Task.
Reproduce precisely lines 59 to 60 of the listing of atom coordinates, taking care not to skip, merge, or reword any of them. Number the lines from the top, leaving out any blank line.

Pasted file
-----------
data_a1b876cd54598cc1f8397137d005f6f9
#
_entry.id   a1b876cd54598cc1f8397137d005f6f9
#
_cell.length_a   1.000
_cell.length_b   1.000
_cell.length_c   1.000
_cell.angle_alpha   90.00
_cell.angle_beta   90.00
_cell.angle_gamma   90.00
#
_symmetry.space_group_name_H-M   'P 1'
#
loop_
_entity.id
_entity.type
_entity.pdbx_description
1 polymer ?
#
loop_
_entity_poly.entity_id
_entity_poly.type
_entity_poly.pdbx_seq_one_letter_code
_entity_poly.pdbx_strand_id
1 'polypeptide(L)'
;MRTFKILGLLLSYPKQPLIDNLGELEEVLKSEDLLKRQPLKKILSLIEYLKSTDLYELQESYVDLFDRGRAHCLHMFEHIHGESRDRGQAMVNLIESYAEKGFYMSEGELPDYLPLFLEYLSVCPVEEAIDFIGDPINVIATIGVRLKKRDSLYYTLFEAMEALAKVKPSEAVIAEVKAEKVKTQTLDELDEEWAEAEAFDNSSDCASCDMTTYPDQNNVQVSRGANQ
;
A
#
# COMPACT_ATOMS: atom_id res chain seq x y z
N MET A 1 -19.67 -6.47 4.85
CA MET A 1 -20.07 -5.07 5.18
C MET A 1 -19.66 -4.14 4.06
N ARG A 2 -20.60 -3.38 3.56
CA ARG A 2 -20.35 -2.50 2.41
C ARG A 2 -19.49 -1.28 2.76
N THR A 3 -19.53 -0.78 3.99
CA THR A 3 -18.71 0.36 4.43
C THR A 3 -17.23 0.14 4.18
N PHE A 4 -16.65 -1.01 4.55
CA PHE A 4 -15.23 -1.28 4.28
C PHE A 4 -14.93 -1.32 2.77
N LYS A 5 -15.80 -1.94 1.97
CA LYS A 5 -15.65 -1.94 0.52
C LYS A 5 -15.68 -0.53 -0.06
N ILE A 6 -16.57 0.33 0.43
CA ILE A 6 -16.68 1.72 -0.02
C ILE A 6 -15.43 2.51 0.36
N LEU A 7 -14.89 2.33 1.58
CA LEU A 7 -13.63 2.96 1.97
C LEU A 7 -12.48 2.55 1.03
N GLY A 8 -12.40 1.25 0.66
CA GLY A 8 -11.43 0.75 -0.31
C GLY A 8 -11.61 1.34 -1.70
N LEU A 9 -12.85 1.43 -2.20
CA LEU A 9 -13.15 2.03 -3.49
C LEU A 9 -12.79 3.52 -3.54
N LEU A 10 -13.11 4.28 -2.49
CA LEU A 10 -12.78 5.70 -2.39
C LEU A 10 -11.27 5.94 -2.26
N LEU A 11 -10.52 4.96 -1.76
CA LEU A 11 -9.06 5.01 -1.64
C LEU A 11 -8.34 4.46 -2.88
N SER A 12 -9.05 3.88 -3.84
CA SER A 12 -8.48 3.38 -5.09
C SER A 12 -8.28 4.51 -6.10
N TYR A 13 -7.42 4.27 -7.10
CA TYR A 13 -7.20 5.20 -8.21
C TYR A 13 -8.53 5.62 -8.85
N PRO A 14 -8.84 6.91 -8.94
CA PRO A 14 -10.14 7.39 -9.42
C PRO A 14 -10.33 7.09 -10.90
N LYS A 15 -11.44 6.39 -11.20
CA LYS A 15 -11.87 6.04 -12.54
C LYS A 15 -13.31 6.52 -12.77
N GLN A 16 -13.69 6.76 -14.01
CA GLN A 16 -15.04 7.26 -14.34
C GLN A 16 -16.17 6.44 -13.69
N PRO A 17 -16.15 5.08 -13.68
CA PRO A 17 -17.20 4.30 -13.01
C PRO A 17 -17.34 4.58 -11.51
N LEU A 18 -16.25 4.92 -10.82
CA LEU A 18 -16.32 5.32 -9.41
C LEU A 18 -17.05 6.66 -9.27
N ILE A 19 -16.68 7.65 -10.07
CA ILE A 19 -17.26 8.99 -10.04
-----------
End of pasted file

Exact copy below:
CA LEU A 10 -12.78 5.70 -2.39
C LEU A 10 -11.27 5.94 -2.26